Hezbollah increased its targeting of occupation soldiers, both in their visible locations and inside the settlements of northern Palestine.

The information capabilities of Hezbollah have developed in both sophistication and accuracy during the past months. The Lebanese resistance fighters have employed missile types not previously utilized, which have a greater range and better destructive capacity than previous generations.

On the other hand, Tel Aviv has doubled the firepower it used in southern Lebanon. The Israelis continue to limit their operations to the area south of the Litani River, and are not expanding their scope except to target resistance groups that carry out strikes across the border. In recent weeks, the occupation army’s destructive power has risen dramatically since the early days of the battle.

By increasing its strikes, Israel’s leadership seeks to inflict the greatest possible number of losses among the ranks of the resistance fighters, as well as to spread panic among southern Lebanese residents – displacing more of them, and destroying the largest possible number of homes. This places a burden on both Hezbollah and the Lebanese state in the reconstruction process after the end of hostilities.

But there is a longer-term goal to this Israeli military performance. The government in Tel Aviv, according to its official statements, wants Hezbollah to withdraw from the south of the Litani, to ensure the security of Israeli settlers in northern Palestine who abandoned their homes, either voluntarily or under evacuation orders from their army. By some estimates, the number of Israelis fleeing their settlements in occupied north Palestine has reached more than 230,000 people.

In parallel with the public statements, messages began arriving in Beirut, from the US and from European capitals, demanding what they call ‘the implementation of UN Security Council Resolution 1701,’ meaning Hezbollah’s withdrawal from the south of the Litani River.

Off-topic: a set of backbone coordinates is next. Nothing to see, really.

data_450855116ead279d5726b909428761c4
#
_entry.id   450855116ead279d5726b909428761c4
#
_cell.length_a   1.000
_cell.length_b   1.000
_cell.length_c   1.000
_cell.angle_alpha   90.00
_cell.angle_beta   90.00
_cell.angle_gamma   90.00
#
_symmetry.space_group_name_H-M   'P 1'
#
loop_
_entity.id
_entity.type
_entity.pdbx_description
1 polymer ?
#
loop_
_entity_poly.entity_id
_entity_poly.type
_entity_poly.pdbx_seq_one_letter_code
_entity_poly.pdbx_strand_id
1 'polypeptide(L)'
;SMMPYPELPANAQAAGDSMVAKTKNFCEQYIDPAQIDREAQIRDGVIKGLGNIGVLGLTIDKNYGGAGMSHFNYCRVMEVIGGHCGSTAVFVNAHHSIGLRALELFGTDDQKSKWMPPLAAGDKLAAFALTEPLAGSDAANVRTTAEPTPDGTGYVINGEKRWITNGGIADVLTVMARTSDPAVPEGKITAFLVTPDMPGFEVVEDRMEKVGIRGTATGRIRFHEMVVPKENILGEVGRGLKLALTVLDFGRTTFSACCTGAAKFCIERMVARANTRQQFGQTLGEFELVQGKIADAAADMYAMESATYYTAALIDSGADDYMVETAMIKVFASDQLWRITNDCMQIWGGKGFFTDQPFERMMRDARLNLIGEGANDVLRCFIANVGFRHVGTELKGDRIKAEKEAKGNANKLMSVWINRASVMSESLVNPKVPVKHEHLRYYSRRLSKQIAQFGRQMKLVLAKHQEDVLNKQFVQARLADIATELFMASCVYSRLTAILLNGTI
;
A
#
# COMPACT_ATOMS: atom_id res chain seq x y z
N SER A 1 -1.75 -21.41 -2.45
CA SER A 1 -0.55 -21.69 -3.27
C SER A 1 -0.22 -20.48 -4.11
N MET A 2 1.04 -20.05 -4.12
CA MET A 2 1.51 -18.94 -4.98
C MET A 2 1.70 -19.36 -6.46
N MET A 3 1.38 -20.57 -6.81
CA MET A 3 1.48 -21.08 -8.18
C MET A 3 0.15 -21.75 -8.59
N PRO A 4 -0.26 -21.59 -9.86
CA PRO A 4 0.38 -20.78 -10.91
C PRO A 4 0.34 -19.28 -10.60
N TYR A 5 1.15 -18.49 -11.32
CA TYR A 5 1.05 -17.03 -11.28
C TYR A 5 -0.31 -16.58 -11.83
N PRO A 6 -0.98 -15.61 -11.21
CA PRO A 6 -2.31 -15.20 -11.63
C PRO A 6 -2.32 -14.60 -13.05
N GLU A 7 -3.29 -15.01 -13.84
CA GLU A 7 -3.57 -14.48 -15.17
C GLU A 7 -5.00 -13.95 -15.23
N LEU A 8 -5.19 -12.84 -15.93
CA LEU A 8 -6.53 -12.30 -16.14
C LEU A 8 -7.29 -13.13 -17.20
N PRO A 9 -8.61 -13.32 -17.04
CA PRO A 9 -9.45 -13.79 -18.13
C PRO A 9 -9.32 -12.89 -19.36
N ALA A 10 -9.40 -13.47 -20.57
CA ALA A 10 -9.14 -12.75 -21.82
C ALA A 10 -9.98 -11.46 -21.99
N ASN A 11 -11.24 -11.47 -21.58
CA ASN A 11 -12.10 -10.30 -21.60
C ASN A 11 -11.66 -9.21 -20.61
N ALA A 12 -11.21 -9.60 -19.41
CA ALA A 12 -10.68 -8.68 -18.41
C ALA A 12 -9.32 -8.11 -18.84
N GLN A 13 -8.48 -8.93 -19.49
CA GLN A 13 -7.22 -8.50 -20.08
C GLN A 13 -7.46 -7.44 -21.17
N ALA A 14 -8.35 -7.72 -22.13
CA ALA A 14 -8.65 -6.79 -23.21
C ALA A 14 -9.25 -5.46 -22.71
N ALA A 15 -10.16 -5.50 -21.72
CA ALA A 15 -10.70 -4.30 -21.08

According to emerging information, Tel Aviv is betting that Hezbollah will be deterred, as the 2019 economic collapse from which Lebanon has not yet recovered and the country’s long-running internal tensions are factors that will ultimately prevent Hezbollah from waging war. 

Israel is therefore hoping that Hezbollah will yield to pressure and meet its demands regarding the withdrawal of its fighters from the border area with occupied Palestine.

The Israeli assessment of Lebanese affairs preceded its assassination of Al-Arouri in Beirut on 2 January. But in the same way that Israel military commanders and politicians have under-estimated and dismissed armed Palestinian resistance initiatives within occupied lands prior to 7 October, they continue to cling to a dated Israeli calculus that Hezbollah will never fully retaliate, or that it will only do so in a way that stops short of war. 

Granted, Hezbollah does genuinely seek to limit the scope of the military confrontation, and has often pushed for a Gaza ceasefire to end hostilities throughout the region. Hezbollah is equally concerned about not disrupting the lives and livelihood of southern residents. 

But while Hezbollah takes into account the complex political and economic Lebanese reality, it is not prepared to make concessions. Sources in the resistance axis say that Israel, as Hezbollah sees it, is not in a position to go to war with Lebanon when it cannot even compensate or digest the massive strategic losses it has incurred from Operation Al-Aqsa Flood.

Despite its desire to not expand the war, Hezbollah has already begun to prepare for it. Hezbollah’s party statement, issued after the assassination of Al-Arouri, indicates this, and field measures and developments will begin to appear in time. 

What Israel was unable to achieve in Gaza (restoring deterrence) while facing the tight ranks of the region’s Axis of Resistance, it will most certainly not be allowed to gain in Lebanon. 

The first signs of this will appear in the plans that Hezbollah is expected to carry out in response to Israel’s 2 January raid on Dahiyeh to assassinate Al-Arouri – the first of its kind since August 2006 – and to which its Secretary-General Hassan Nasrallah had previously threatened he would respond.

The bottom line is that Tel Aviv’s assessment of a war with Lebanon is based on its reading that Hezbollah wishes to prevent a major confrontation at any cost. Not only is this calculus wrong, but it has also muddled Israeli minds to the point where this may itself lead to the outbreak of a destructive war between the two sides.

Hasan Illaik is a Lebanese journalist who has worked with various regional media outlets and platforms, including 15 years with leading daily Al Akhbar. His reporting is focused on issues related to Syria, Lebanon, US interventionism, economics, and security affairs, including Israeli espionage.